Islam and Islamic Arts in Africa

by Allen F. Roberts
University of California, Los Angeles (formerly University of Iowa)

Mystical graffiti by Pape Diop in the Medina neighborhood of Dakar, Senegal, 2006. Photo by Allen F. Roberts.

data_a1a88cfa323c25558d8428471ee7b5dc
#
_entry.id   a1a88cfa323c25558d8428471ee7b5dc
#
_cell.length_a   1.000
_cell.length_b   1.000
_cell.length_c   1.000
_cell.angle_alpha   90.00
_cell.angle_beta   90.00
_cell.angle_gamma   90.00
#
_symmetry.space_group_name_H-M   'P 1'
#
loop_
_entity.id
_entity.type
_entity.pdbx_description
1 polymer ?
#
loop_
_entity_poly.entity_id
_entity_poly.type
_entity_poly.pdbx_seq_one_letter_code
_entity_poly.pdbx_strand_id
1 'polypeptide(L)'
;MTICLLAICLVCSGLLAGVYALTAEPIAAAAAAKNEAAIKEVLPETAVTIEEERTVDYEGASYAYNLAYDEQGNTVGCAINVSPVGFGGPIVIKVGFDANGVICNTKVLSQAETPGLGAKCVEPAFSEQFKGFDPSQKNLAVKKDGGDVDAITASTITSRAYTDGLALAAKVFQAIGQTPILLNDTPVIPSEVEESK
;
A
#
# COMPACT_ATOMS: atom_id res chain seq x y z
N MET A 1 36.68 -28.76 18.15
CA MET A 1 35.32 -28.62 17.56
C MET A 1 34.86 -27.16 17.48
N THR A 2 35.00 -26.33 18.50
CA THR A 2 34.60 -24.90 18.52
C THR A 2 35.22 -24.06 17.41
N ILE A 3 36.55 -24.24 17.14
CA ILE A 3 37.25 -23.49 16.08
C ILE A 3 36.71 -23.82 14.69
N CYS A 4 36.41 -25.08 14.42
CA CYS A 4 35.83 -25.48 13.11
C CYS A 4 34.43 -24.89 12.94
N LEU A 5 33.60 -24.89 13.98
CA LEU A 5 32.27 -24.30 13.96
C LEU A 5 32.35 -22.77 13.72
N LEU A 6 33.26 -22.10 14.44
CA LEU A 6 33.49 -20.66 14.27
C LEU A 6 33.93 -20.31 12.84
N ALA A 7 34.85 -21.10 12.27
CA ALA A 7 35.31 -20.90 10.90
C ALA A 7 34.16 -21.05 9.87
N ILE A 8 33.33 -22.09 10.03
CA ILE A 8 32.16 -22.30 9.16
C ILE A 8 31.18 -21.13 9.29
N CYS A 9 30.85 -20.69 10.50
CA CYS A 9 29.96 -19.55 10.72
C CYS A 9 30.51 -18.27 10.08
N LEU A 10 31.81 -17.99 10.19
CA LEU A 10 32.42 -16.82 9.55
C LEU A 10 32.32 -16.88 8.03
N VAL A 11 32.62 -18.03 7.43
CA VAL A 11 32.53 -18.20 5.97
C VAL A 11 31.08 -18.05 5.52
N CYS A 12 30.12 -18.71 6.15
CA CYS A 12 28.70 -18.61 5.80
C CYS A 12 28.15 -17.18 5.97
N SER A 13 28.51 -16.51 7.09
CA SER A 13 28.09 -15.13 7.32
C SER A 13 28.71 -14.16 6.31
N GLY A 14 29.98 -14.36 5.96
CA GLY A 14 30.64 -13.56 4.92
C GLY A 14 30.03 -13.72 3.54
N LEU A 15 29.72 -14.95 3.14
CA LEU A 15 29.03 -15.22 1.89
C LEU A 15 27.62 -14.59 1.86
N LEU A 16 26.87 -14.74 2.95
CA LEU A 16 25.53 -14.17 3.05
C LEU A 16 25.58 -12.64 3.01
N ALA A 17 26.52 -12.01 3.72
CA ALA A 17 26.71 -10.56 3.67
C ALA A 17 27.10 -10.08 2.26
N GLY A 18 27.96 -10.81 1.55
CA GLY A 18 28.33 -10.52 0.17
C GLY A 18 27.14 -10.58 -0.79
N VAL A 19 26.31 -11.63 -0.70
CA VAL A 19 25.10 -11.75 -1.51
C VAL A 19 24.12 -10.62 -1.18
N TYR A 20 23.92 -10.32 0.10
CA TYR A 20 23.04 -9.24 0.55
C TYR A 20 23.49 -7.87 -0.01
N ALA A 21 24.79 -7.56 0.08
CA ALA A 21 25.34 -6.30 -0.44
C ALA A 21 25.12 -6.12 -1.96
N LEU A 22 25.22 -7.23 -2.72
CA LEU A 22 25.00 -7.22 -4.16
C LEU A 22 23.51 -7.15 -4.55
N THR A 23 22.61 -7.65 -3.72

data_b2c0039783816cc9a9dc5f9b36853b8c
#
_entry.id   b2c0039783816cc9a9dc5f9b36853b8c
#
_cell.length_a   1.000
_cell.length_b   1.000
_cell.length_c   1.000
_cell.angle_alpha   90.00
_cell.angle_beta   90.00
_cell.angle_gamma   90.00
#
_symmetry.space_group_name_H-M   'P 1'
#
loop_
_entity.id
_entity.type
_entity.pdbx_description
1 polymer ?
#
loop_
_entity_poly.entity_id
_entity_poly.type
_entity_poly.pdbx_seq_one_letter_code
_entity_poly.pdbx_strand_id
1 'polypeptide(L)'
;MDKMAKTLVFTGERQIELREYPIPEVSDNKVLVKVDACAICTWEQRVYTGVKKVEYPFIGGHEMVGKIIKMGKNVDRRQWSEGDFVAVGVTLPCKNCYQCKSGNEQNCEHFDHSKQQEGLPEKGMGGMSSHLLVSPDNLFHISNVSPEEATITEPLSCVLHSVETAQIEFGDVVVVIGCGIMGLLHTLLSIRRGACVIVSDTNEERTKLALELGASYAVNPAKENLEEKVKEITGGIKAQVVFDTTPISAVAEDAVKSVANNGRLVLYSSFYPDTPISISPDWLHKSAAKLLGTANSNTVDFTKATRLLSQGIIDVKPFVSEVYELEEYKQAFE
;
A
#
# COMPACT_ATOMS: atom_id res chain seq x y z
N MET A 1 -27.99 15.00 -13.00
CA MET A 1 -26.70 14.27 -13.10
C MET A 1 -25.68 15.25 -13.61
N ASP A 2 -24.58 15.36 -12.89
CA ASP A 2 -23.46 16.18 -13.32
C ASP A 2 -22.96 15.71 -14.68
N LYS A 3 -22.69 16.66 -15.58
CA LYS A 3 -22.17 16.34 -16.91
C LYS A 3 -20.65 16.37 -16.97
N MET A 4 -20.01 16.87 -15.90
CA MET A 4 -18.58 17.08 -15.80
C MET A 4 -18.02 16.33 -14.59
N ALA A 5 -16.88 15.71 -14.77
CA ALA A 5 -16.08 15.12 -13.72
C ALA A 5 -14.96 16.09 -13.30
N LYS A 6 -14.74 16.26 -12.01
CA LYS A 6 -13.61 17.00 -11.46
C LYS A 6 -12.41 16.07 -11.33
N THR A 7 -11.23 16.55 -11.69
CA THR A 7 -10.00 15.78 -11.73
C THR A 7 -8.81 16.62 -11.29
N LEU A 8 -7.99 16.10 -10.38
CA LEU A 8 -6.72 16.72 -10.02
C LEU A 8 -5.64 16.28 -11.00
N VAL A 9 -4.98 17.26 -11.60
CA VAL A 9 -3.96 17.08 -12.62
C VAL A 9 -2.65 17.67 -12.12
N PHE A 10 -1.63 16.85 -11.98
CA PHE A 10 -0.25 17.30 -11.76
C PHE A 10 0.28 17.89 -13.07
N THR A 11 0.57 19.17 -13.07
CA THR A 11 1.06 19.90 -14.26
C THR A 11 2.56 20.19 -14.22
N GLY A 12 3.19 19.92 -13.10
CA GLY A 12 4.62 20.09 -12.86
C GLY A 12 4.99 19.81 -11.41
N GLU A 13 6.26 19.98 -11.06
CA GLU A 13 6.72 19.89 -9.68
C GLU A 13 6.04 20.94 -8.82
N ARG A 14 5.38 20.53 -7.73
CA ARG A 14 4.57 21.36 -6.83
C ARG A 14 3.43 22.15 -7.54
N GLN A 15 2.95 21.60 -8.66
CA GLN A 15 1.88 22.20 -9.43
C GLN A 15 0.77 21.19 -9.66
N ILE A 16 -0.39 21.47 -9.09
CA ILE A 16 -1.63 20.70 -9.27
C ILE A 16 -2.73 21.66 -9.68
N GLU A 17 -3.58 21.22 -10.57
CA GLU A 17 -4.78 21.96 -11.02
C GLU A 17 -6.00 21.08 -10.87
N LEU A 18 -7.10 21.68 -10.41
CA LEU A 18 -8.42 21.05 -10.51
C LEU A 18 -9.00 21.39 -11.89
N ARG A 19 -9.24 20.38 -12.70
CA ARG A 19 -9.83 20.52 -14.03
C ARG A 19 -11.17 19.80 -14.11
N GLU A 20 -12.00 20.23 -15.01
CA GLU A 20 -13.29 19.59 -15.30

Popular paintings of Senegalese Sufi saints grace the walls of homes, shops, and workspaces to proclaim devotion to one of the four main movements represented in the republic, but more essentially to bless those residing in or visiting such places. The portraits are icons insofar as they possess the active presence of the holy person depicted and convey baraka or God-given blessing energies. Such pictures are active devices, then, and their deployment is often to bring benefit to any passersby, including tourists and others who may have no idea who the subject of the image may be, or why it has been placed where it has. Since the early 2000s, a homeless street artist named Pape Diop has engaged in what may be termed “mystical graffiti” through which he renders the streets of Dakar’s working-class neighborhoods talismanic, providing a sense of holy purpose even as people see to the most mundane of their chores (Roberts and Roberts 2007).